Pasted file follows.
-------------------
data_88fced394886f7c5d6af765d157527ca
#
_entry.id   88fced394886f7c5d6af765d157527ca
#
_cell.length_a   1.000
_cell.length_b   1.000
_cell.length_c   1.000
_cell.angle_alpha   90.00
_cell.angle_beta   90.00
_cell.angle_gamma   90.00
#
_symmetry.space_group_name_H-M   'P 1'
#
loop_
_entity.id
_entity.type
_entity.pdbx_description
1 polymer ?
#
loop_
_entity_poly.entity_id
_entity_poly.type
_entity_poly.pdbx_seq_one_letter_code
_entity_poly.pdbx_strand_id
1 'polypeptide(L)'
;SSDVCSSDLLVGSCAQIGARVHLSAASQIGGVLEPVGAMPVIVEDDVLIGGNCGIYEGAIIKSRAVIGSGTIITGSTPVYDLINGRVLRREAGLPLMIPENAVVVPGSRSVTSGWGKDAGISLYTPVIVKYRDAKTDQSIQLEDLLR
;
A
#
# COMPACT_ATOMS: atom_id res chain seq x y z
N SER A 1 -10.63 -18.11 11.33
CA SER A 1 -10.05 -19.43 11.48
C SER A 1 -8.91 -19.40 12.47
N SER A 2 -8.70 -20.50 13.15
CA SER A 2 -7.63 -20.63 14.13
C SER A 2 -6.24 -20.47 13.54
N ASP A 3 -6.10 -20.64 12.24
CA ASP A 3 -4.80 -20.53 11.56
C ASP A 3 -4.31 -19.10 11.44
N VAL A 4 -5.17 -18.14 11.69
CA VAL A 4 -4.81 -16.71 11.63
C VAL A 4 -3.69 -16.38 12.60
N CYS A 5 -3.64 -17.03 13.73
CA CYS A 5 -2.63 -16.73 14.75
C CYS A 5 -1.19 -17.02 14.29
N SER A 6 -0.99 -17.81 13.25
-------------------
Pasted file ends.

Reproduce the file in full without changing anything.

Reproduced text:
data_88fced394886f7c5d6af765d157527ca
#
_entry.id   88fced394886f7c5d6af765d157527ca
#
_cell.length_a   1.000
_cell.length_b   1.000
_cell.length_c   1.000
_cell.angle_alpha   90.00
_cell.angle_beta   90.00
_cell.angle_gamma   90.00
#
_symmetry.space_group_name_H-M   'P 1'
#
loop_
_entity.id
_entity.type
_entity.pdbx_description
1 polymer ?
#
loop_
_entity_poly.entity_id
_entity_poly.type
_entity_poly.pdbx_seq_one_letter_code
_entity_poly.pdbx_strand_id
1 'polypeptide(L)'
;SSDVCSSDLLVGSCAQIGARVHLSAASQIGGVLEPVGAMPVIVEDDVLIGGNCGIYEGAIIKSRAVIGSGTIITGSTPVYDLINGRVLRREAGLPLMIPENAVVVPGSRSVTSGWGKDAGISLYTPVIVKYRDAKTDQSIQLEDLLR
;
A
#
# COMPACT_ATOMS: atom_id res chain seq x y z
N SER A 1 -10.63 -18.11 11.33
CA SER A 1 -10.05 -19.43 11.48
C SER A 1 -8.91 -19.40 12.47
N SER A 2 -8.70 -20.50 13.15
CA SER A 2 -7.63 -20.63 14.13
C SER A 2 -6.24 -20.47 13.54
N ASP A 3 -6.10 -20.64 12.24
CA ASP A 3 -4.80 -20.53 11.56
C ASP A 3 -4.31 -19.10 11.44
N VAL A 4 -5.17 -18.14 11.69
CA VAL A 4 -4.81 -16.71 11.63
C VAL A 4 -3.69 -16.38 12.60
N CYS A 5 -3.64 -17.03 13.73
CA CYS A 5 -2.63 -16.73 14.75
C CYS A 5 -1.19 -17.02 14.29
N SER A 6 -0.99 -17.81 13.25